takeem2thebridge:

Teedra Moses - Be Your Girl ( Kaytrandada remix) 

After a great party that my family and I threw, We were laying around saturday morning listening to music when yoverb threw this song on and i was in awe because it was so great, i had to play it again. At this point yoadribaby is doing her best MJ impression 

Nigerians need to stop asking why I won’t do a PHd and when I’m going to get married.

These are not my aspirations in life.

vinebox:

Willow Smith made this Vine about her brother bruh

yagazieemezi:

Farhiya Shire for Glamour Magazine. Dutch Edition.

2brwngrls:

fertile-mind-seeks-water:

Gandhi Spreads Racial Hatred of Africans.

Gandhi was passionately prejudiced towards black Africans, as clearly displayed by his own writings over his 21-year stint in Gandhi’s writings during his 20 years in South Africa. He promoted racial hatred, in theory, and campaigned for racial segregation, in practice. In his newspaper, The Indian Opinion, he frequently wrote diatribes against the black community. Of particular concern to him was any contact between Indians and Africans. The following series of quotes, which is but a small selection of his extensive writings on the topic, documents Gandhi’s intense hatred for equal treatment of blacks and Indians, whether in culture or under the law. Indeed, his efforts to improve the status of the Indian community in South Africa were primarily focused on ensuring Africans were treated worse than Indians. His goal, thus was greater social inequality rather than universal equality.

All quotes taken from Collected Works of Mahatma Gandhi (CWMG).

Sept. 26, 1896: “Ours is one continual struggle against a degradation sought to be inflicted upon us by the Europeans, who desire to degrade us to the level of the raw Kaffir* whose occupation is hunting, and whose sole ambition is to collect a certain number of cattle to buy a wife with and, then, pass his life in indolence and nakedness.” — Vol. 1, p. 410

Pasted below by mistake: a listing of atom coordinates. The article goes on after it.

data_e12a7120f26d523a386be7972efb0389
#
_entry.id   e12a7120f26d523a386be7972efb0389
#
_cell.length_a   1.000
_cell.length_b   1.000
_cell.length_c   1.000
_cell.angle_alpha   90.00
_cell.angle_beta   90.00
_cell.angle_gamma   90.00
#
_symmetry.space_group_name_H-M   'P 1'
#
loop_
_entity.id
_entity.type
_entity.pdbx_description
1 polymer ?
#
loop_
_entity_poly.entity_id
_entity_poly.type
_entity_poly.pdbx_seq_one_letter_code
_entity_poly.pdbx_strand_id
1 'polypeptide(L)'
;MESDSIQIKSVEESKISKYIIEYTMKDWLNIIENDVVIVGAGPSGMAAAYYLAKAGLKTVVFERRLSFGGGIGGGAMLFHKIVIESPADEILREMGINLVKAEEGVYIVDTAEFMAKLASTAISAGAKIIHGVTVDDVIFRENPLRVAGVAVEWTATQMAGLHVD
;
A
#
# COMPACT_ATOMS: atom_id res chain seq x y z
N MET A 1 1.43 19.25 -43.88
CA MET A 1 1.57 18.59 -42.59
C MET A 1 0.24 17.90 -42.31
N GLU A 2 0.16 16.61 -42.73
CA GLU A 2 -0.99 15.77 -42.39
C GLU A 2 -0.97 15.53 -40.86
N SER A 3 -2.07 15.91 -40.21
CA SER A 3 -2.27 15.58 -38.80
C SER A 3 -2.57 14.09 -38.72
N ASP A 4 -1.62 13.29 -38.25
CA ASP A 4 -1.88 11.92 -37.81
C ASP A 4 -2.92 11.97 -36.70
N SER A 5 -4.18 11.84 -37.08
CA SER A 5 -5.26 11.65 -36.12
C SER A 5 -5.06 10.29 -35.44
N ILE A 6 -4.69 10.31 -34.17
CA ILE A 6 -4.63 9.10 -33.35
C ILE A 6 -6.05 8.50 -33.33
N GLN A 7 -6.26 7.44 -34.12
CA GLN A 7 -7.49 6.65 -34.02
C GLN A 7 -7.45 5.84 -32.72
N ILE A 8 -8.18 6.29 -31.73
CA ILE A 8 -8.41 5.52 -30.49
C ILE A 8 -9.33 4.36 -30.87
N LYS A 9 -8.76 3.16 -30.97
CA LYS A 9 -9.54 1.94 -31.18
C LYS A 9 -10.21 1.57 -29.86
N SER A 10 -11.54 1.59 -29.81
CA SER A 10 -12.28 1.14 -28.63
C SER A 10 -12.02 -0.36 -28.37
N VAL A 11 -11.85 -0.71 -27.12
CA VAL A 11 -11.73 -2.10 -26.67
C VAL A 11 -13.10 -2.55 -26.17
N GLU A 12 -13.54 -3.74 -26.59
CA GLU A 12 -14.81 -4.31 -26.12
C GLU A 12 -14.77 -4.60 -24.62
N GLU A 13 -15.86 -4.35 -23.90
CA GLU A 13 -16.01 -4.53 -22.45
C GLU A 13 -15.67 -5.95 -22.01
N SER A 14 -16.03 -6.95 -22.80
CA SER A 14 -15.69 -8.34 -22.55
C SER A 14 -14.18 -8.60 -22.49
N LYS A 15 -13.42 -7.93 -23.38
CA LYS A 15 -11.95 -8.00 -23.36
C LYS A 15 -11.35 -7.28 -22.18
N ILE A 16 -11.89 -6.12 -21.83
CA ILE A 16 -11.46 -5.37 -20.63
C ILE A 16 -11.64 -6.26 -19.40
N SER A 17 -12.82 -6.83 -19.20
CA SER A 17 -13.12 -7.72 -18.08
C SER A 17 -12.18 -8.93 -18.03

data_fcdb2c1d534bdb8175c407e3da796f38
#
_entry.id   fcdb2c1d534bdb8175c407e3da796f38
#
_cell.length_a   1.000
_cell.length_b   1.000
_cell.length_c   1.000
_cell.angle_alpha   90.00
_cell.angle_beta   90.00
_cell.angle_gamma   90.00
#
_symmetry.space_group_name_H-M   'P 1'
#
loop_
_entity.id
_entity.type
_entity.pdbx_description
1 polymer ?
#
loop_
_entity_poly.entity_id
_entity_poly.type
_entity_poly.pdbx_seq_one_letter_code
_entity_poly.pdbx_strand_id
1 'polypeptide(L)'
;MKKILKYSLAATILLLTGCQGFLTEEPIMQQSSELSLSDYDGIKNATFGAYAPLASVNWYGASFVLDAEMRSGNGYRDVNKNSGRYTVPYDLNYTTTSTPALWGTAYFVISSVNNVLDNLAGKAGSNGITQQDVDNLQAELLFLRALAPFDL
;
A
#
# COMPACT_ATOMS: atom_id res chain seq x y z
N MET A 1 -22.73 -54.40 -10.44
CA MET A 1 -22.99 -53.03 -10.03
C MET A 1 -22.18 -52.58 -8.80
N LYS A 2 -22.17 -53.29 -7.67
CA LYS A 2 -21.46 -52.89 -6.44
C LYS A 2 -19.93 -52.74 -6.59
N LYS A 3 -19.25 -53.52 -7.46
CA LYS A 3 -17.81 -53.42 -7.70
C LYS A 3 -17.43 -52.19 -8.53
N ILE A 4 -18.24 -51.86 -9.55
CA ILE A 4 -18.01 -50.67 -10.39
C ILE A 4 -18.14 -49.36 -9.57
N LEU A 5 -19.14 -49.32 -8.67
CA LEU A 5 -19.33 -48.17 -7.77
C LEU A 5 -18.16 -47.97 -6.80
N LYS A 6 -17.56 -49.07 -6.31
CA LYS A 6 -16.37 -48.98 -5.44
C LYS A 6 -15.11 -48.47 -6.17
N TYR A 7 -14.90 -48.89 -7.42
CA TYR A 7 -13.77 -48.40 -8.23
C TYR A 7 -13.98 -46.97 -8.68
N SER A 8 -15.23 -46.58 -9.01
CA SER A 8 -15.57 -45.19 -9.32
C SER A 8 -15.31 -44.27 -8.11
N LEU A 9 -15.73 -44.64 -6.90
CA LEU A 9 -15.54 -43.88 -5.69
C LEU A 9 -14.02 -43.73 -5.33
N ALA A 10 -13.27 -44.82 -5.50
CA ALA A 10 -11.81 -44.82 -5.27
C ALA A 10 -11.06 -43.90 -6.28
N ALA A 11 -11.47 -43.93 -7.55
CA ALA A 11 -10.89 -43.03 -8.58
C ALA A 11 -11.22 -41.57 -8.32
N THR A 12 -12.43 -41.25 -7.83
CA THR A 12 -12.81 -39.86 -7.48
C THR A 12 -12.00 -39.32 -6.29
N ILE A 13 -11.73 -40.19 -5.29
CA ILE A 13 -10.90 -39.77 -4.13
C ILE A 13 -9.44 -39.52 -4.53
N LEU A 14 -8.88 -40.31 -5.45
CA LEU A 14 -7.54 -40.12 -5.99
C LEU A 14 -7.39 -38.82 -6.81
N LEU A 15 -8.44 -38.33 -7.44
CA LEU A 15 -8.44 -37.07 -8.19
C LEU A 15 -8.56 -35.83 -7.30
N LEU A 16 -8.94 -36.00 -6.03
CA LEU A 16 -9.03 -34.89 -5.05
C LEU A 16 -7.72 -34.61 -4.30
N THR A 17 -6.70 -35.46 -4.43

Sept. 24, 1903: “We believe as much in the purity of race as we think they do… We believe also that the white race of South Africa should be the predominating race.” — Vol. 3, p. 256

Feb. 15, 1904: “Under my suggestion, the Town Council must withdraw the Kaffirs from the Location. About this mixing of the Kaffirs with the Indians, I must confess I feel most strongly. I think it is very unfair to the Indian population.” — Vol. 3, p. 429

Sept. 5, 1905: “The decision to open the school for all Coloured children is unjust to the Indian community, and is a departure from the assurance given… that the school will be reserved for Indian children only.” — Vol. 4, p. 402

Sept. 2, 1907: “From these views expressed by a White we have a lesson to learn: We must encourage the Whites too. It is a short-sighted policy to employ, through sheer niggardliness, a Kaffir for washing work. If we keep in view the conditions in this country and patronize the Whites, whenever proper and necessary, then every such White will serve as an advertisement for the Indian trader.” — Vol. 6, p. 276

Feb. 29, 1908: “The British rulers take us to be so lowly and ignorant that they assume that, like the Kaffirs who can be pleased with toys and pins, we can also be fobbed off with trinkets.” — Vol. 8, p. 167

Mar. 7, 1908: “We were all prepared for hardships, but not quite for this experience. We could understand not being classed with the whites, but to be placed on the same level with the Natives seemed too much to put up with.” — Vol. 8, p. 198

Mar. 7, 1908: “Kaffirs are as a rule uncivilised – the convicts even more so…. The reader can easily imagine the plight of the poor Indian thrown into such company!” — Vol. 8, p. 199